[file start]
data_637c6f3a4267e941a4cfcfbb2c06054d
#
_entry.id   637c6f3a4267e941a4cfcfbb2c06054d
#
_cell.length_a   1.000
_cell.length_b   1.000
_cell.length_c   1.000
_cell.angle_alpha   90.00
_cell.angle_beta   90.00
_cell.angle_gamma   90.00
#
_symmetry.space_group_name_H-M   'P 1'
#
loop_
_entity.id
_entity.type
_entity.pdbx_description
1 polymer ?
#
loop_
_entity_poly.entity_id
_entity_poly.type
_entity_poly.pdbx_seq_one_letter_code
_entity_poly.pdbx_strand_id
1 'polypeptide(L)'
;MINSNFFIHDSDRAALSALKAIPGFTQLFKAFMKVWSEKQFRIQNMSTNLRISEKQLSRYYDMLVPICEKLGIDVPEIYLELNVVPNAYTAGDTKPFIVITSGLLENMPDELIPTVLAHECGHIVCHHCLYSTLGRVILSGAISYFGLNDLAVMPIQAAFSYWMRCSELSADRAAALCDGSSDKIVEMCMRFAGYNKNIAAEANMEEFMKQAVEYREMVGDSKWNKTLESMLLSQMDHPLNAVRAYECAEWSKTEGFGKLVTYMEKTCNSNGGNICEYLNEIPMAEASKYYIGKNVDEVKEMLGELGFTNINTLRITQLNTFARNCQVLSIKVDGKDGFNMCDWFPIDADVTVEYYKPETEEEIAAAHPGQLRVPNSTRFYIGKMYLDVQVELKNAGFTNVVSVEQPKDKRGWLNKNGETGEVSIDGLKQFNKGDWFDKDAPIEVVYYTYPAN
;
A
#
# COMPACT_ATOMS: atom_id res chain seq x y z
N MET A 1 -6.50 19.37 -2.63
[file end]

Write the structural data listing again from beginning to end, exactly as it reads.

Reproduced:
data_637c6f3a4267e941a4cfcfbb2c06054d
#
_entry.id   637c6f3a4267e941a4cfcfbb2c06054d
#
_cell.length_a   1.000
_cell.length_b   1.000
_cell.length_c   1.000
_cell.angle_alpha   90.00
_cell.angle_beta   90.00
_cell.angle_gamma   90.00
#
_symmetry.space_group_name_H-M   'P 1'
#
loop_
_entity.id
_entity.type
_entity.pdbx_description
1 polymer ?
#
loop_
_entity_poly.entity_id
_entity_poly.type
_entity_poly.pdbx_seq_one_letter_code
_entity_poly.pdbx_strand_id
1 'polypeptide(L)'
;MINSNFFIHDSDRAALSALKAIPGFTQLFKAFMKVWSEKQFRIQNMSTNLRISEKQLSRYYDMLVPICEKLGIDVPEIYLELNVVPNAYTAGDTKPFIVITSGLLENMPDELIPTVLAHECGHIVCHHCLYSTLGRVILSGAISYFGLNDLAVMPIQAAFSYWMRCSELSADRAAALCDGSSDKIVEMCMRFAGYNKNIAAEANMEEFMKQAVEYREMVGDSKWNKTLESMLLSQMDHPLNAVRAYECAEWSKTEGFGKLVTYMEKTCNSNGGNICEYLNEIPMAEASKYYIGKNVDEVKEMLGELGFTNINTLRITQLNTFARNCQVLSIKVDGKDGFNMCDWFPIDADVTVEYYKPETEEEIAAAHPGQLRVPNSTRFYIGKMYLDVQVELKNAGFTNVVSVEQPKDKRGWLNKNGETGEVSIDGLKQFNKGDWFDKDAPIEVVYYTYPAN
;
A
#
# COMPACT_ATOMS: atom_id res chain seq x y z
N MET A 1 -6.50 19.37 -2.63